Thursday, April 18, 2013

NBN: The experience curve and our cash position will make us look like dills

OK, I want fast and reliable Internet connection into my house. And I hate the way that something as technically arguable as this has been reduced to a personality game.

In 2003 I bought a USB drive, and I was the coolest kid on the block. It was amazing - it had a flashing LED and I could take everything I need home in my pocket.

USB drive: 256MB - $500. Today's price $2.

In 2005 I bought an MP3 player. How cool! I could listen to music and even my favourite radio programs. That means I could be working in Hong Kong and listen to all of Phillip Adams' late night live from the last week.

MP3 player: 128MB - $390. Today's price $20.

There is a thing called the experience curve. The more stuff you do, the cheaper it gets to do it. We are seeing it with solar panels now, and it happened as far back as with the Model T Ford.

Right at the moment, fibre modems (the boxes in the house) are relatively new technology. The fibre (node to premises) is probably due for some cost reduction too. But most importantly:

The country doesn't have lots and lots of money.
Whatever the reason, we don't have much money. I'm seeing big arguments over numbers the size of $2bn (ie University cuts).

Personally, last year I entertained ideas of buying a new car. Exactly the same arguments as the FTTP idea - upgrade from old, dodgy stuff, set up for the future, perhaps even lower maintenance costs. But for me this year is a little financially uncertain. I needed to reassess my spending.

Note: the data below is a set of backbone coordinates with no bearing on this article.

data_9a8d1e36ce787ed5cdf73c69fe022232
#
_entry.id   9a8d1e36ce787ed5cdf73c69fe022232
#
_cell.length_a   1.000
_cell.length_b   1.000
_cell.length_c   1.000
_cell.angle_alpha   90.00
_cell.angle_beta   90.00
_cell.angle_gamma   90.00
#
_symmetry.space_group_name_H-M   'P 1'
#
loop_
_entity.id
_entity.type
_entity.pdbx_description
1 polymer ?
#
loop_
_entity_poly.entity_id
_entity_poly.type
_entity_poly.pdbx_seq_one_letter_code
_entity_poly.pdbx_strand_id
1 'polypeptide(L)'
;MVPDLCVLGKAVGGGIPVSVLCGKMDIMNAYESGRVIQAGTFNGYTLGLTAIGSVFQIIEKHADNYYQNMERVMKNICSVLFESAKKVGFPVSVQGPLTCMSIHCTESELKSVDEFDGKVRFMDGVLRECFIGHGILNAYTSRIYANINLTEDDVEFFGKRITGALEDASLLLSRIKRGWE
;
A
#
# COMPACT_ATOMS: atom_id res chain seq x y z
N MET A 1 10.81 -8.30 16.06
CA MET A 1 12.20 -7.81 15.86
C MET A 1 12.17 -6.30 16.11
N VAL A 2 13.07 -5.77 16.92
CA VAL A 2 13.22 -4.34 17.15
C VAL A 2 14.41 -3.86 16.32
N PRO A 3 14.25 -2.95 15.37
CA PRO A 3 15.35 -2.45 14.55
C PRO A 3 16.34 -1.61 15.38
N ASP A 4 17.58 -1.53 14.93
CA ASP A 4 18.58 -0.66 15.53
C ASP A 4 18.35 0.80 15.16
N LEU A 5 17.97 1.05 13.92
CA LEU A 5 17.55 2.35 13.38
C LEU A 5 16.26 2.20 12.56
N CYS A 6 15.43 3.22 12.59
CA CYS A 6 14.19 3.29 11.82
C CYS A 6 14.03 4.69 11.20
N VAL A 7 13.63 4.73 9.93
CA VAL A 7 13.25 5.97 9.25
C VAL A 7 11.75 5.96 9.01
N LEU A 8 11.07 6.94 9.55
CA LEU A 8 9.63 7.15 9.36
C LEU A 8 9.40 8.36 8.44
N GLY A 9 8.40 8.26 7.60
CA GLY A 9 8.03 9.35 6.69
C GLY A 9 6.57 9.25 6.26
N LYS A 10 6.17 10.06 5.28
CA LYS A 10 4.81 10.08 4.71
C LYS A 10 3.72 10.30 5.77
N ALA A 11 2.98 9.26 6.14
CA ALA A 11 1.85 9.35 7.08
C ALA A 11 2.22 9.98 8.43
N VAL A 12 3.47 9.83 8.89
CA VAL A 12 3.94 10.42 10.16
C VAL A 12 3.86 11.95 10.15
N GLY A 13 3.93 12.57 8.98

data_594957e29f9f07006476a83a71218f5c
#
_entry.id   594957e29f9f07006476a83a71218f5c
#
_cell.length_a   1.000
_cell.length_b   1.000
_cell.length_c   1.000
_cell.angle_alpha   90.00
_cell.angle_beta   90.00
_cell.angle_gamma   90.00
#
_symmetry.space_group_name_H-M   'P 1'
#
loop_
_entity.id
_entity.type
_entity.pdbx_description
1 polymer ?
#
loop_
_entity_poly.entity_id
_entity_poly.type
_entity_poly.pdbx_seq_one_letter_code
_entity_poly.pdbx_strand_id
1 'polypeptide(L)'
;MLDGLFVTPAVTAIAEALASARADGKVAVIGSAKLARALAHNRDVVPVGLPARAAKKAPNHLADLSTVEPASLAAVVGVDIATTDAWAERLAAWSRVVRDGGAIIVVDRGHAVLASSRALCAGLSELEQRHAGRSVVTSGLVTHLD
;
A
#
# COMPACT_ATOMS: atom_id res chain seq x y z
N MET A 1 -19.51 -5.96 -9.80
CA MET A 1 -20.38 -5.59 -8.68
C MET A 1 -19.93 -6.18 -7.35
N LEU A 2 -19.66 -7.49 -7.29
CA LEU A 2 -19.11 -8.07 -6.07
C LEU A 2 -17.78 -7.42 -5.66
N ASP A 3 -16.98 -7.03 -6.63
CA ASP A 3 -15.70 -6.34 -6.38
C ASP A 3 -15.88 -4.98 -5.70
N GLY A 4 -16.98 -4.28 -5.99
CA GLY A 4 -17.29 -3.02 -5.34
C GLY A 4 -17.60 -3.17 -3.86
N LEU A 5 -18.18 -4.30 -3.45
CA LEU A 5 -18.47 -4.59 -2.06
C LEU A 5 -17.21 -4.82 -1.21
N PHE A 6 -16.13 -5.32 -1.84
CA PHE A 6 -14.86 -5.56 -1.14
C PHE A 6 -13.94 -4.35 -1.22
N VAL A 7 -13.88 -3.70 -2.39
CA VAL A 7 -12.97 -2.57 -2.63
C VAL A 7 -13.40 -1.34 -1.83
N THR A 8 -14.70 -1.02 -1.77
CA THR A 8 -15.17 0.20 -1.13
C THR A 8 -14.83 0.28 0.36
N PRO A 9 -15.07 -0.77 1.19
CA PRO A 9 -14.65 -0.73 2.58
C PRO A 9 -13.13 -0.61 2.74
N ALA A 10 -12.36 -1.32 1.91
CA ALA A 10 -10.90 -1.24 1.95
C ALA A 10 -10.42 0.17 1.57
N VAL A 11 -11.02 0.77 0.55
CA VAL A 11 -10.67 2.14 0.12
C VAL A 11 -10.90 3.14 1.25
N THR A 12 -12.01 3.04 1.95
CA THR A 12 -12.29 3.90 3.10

Surely, surely, a turnaround from a projected (small) surplus to what looks like an $18bn deficit can call for a tightening of the belt. As I have said before the "Fibre to the node" plan is not the palace in the clouds, but it's also not abandoning the idea of telecoms infrastructure. And the experience curve will make the leg from the node to the premises way cheaper (in today's dollar terms) when we do it - even seven years from now.

"Dad, why don't you buy a new Holden Cruze?"
I'd love to, kids, but I'm not sure what the next few years has in store for me, financially. I could make a new car appear in my driveway, but that would involve me taking a loan I might not be able to pay back, or defaulting on a tax debt that I'm accumulating. Either way buying a new car, right now, is dumb. We'll have to go with the Barina for a few more years.

This is not political, unless you choose to see it that way
I have desperately tried to avoid a political argument. I'm avoiding political comment as much as possible for six months. This is purely technical, and financial. In another five years, when we have our "band aid broadband" we will see it as an improvement, but we'll be complaining because the technologies we haven't even dreamt of will have us wanting more. But today, where even two billion dollars is a scary number, the option to save twenty or more seems very sensible.

My bet is that some clever company will devise a workable high speed "Node to Premises" wireless service. No copper, no fibre. We'll see. I am constantly pleasantly surprised by what our super geeks come up with.

- Posted using BlogPress from my iPad

1 comment:

  1. Comment from Geoff Atkinson on FB. I know how I feel about his points but wish to avoid a SIWOTI time spiral. Geoff's points are worth making, though:

    Geoff Atkinson I see your very valid argument, but what do you say to the fact our technology also requires a lot more data to be transferred year after year? Say you were expecting two more kids in the coming year, could you really stay with the Barina? Or are you actually needing to reassess the use of your car to a larger model. Does it make sense to buy an older larger car that will need replacing after a few years, or to get a new car that will still have a good resale value once the first batch leave the nest?

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